Indonesian Muslim party warns Erdogan could spark global ‘clash of civilizations’

Hagia Sophia, Istanbul, Turkey. Credit: K_Boonnitrod/Shutterstock

An Islamic political party in Indonesia said Tuesday that Turkey's President Recep Tayyip Erdogan could spark a civilizational clash because of his calls for an Islamic “reawakening” amid the establishment of the Hagia Sophia as a mosque.

A recent tweet from Erdogan “summoned Muslims ‘in every corner of the earth’ to follow Turkey’s lead in reawakening the Islamic nation, or ummah, which was largely united under the political and military leadership of a caliph from the 7th century CE until the dissolution of the Ottoman Caliphate in 1924,” Indonesia’s National Awakening Party said in a July 21 statement.

Recent statements from the Turkish president “are attacking the rules-based international order; inflaming emotions ‘wherever Muslims dwell throughout the earth;’ and threaten to
rekindle a clash of civilizations that afflicted humanity for nearly 1300 years, along a fault line stretching ‘from Bukhara (in Central Asia) to al-Andalus (Spain),’” the statement added.

While “President Erdogan has defended the conversion of Hagia Sofia into a mosque by citing Turkey’s right, as a sovereign nation state, to do as it pleases with the former Orthodox Christian cathedral,” the effects of the president’s call for an Islamic reawakening “extend far beyond Turkey’s borders and threaten both Muslim- majority and non-Muslim nations worldwide,” the National Awakening Party said.

Hagia Sophia, the church of “Holy Wisdom,” was built in the year 537 and served as the cathedral of the Patriarch of Constantinople. It stood as the largest known building in the world and the largest Christian church, for a period of time.

In the year 1453, Turkish armies sacked Constantinople and the church was turned into a mosque. In 1934, the cabinet of then-Turkish leader Mustafa Kemal Ataturk—head of a secularist government—converted the mosque into a museum and opened it to visitors from around the world.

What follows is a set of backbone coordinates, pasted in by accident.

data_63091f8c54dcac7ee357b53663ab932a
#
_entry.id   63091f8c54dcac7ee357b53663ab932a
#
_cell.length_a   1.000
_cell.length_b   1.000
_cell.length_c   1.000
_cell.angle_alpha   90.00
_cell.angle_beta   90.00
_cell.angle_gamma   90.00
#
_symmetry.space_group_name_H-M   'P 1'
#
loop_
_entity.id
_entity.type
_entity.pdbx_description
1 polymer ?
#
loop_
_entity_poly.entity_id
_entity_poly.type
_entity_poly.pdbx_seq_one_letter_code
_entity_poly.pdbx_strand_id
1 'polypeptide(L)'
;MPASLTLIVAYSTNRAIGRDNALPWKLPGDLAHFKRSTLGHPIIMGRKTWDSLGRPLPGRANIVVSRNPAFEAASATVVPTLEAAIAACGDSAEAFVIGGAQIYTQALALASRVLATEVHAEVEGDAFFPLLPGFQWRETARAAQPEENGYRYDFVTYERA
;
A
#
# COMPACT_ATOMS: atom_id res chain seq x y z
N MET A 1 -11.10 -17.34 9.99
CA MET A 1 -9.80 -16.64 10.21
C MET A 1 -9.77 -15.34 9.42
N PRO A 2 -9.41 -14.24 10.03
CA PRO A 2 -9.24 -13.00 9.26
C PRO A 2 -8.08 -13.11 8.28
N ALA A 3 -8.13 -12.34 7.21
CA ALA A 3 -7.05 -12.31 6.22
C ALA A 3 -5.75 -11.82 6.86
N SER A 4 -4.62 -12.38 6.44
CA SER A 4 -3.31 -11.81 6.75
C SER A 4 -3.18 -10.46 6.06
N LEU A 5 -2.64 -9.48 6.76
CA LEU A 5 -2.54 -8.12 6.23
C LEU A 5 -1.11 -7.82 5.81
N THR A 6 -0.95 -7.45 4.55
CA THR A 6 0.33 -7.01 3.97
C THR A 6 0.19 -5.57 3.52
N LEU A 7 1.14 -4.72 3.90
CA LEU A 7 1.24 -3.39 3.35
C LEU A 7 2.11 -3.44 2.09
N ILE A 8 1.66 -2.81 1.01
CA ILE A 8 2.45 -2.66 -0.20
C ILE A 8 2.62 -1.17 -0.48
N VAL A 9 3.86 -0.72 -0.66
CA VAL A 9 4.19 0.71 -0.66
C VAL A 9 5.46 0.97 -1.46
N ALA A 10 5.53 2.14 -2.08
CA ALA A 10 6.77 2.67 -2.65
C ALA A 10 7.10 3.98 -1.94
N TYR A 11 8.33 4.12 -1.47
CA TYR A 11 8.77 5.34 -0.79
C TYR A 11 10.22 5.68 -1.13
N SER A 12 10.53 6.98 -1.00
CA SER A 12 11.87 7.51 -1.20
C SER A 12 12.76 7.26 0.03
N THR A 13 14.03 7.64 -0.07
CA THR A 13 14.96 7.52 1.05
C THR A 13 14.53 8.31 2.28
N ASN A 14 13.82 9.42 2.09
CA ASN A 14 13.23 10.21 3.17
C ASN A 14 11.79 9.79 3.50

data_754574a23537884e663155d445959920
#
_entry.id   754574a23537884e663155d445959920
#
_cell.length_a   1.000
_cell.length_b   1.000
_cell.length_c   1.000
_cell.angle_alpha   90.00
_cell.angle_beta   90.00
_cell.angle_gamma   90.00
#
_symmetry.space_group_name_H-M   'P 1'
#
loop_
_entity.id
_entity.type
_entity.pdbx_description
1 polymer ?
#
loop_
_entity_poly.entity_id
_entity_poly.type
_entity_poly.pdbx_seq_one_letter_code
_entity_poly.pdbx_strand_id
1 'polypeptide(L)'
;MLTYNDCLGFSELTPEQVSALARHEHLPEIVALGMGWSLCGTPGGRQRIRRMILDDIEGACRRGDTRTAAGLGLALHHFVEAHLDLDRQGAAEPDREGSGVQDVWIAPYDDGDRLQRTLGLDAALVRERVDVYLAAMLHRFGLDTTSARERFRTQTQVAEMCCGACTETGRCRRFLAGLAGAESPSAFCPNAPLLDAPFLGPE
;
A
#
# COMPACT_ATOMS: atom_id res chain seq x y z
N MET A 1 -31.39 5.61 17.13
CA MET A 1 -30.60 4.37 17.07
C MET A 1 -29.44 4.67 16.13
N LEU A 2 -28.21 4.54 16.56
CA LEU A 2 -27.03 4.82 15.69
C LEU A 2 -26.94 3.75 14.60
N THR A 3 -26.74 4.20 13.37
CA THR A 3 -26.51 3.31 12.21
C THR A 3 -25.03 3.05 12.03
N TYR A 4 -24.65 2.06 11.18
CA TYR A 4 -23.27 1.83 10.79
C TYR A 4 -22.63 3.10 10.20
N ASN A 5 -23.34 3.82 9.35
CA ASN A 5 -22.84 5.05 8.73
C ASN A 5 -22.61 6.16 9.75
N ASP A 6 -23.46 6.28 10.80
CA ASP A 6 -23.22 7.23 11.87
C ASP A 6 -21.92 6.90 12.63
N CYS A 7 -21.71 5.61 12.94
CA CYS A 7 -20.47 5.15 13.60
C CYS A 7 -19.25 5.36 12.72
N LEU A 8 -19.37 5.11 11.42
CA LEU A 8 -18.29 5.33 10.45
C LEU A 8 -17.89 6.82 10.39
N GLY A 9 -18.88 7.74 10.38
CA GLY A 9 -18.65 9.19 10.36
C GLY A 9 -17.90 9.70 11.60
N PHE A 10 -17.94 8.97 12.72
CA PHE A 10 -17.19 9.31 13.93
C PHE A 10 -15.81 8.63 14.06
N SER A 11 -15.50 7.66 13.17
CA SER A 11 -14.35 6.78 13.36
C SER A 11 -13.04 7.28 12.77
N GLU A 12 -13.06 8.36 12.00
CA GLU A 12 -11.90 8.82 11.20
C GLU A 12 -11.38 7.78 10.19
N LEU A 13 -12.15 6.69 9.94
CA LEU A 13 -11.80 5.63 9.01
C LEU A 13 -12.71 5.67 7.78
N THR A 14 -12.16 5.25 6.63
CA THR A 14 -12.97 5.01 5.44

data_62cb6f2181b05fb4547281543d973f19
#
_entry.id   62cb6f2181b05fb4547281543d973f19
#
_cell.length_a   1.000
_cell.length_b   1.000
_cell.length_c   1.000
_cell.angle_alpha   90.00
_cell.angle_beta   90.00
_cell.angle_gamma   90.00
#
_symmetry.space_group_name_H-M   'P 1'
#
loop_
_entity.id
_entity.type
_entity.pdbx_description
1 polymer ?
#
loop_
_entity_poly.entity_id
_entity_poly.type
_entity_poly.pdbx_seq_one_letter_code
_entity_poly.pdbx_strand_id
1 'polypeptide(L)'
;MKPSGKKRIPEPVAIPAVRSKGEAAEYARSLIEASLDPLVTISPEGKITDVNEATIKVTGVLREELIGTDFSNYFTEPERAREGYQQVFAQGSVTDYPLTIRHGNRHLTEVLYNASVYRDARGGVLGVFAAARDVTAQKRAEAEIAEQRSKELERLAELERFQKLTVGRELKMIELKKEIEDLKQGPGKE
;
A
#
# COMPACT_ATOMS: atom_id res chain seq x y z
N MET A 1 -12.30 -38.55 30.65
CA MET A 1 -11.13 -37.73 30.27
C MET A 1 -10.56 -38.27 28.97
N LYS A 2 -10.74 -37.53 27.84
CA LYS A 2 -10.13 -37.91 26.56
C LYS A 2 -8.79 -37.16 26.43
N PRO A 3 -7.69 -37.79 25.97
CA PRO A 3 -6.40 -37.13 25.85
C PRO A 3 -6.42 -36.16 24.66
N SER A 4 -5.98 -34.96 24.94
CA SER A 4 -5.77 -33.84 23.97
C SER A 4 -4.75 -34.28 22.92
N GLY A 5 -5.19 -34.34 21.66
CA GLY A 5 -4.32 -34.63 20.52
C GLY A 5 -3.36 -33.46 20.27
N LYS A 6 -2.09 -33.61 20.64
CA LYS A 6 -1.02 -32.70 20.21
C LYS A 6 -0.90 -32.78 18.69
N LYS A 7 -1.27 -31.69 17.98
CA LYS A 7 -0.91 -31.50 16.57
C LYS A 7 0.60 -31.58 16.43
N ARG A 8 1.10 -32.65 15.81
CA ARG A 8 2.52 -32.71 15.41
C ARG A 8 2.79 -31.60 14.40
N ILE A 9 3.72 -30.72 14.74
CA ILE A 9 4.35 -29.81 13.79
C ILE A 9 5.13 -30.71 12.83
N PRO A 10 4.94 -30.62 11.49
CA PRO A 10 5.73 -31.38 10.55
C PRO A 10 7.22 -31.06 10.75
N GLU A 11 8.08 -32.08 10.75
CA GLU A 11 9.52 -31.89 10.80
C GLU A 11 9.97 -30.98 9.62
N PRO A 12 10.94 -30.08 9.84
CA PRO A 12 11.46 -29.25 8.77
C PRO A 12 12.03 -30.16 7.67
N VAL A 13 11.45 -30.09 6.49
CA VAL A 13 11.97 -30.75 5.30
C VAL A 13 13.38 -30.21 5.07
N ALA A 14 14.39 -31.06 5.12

On July 2, a Turkish court ruled that the 1934 conversion of Hagia Sophia from a mosque to a museum was unlawful. The decision was announced July 10, and Erdogan subsequently announced that Hagia Sophia would be converted back into a mosque.

Erdogan made his announcement in a lengthy July speech that was littered with historical, geographical, and religious references to the old Islamic world, connecting Hagia Sophia’s reconversion to a much-broader “Islamic renaissance.”

In his speech, the Turkish leader predicted that Hagia Sophia’s reconversion would herald the liberation of al-Aqsa mosque on the Temple Mount in the old city of Jerusalem, the third-holiest site in Islam.

Dr. Elizabeth Prodromou, a former vice chair on the U.S. Commission on International Religious Freedom, told CNA July 17 that the president’s speech aimed to “justify what he [Erdogan] sees as a kind of religious destiny, and also a geopolitical model for Turkey’s revisionism and expansionism.”

Erdogan specifically chose these “historical figures” to promote the depth of Turkey’s history and to “encompass Turkic tribes from Central Asia into the Ottoman Empire,” she said.

It was a speech “heralding the liberation of the full Muslim world,” Prodromou said.

Christian and political leaders around the world condemned the decision to reconvert Hagia Sophia. Orthodox and Catholic leaders have declared July 24 a day of mourning for the decision. - CNA